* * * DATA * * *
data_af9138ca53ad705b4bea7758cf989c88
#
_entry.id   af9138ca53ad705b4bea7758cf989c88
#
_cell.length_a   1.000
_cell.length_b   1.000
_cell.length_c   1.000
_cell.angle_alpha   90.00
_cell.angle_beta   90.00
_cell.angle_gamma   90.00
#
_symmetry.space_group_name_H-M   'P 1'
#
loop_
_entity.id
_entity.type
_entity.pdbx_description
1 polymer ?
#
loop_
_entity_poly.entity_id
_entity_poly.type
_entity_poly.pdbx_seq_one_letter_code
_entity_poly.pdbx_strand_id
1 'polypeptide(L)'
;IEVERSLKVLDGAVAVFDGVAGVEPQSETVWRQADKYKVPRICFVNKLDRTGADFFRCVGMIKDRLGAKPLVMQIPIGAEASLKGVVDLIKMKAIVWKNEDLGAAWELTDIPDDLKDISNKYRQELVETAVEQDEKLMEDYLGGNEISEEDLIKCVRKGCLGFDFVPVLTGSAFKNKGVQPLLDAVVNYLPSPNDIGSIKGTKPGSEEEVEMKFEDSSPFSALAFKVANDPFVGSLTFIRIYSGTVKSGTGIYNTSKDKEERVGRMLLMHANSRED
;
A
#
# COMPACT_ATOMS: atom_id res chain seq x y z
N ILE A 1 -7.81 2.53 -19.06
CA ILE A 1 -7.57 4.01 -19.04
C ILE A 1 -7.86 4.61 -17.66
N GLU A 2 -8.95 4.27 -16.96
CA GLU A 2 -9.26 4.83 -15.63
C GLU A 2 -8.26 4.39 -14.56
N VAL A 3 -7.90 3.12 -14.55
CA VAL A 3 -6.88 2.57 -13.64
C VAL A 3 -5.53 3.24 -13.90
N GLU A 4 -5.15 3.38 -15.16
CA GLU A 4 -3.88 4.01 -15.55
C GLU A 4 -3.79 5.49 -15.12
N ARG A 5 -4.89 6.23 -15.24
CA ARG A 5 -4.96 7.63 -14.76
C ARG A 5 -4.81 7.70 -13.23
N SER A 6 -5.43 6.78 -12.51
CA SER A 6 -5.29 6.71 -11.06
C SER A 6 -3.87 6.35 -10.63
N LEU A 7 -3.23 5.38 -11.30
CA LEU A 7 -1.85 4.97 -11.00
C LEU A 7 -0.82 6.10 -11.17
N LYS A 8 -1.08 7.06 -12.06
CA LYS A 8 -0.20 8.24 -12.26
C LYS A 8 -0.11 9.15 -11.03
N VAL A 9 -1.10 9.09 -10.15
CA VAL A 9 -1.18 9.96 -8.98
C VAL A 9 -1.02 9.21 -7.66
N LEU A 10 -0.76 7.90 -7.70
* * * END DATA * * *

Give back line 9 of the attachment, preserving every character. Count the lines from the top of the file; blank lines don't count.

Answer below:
_cell.angle_beta   90.00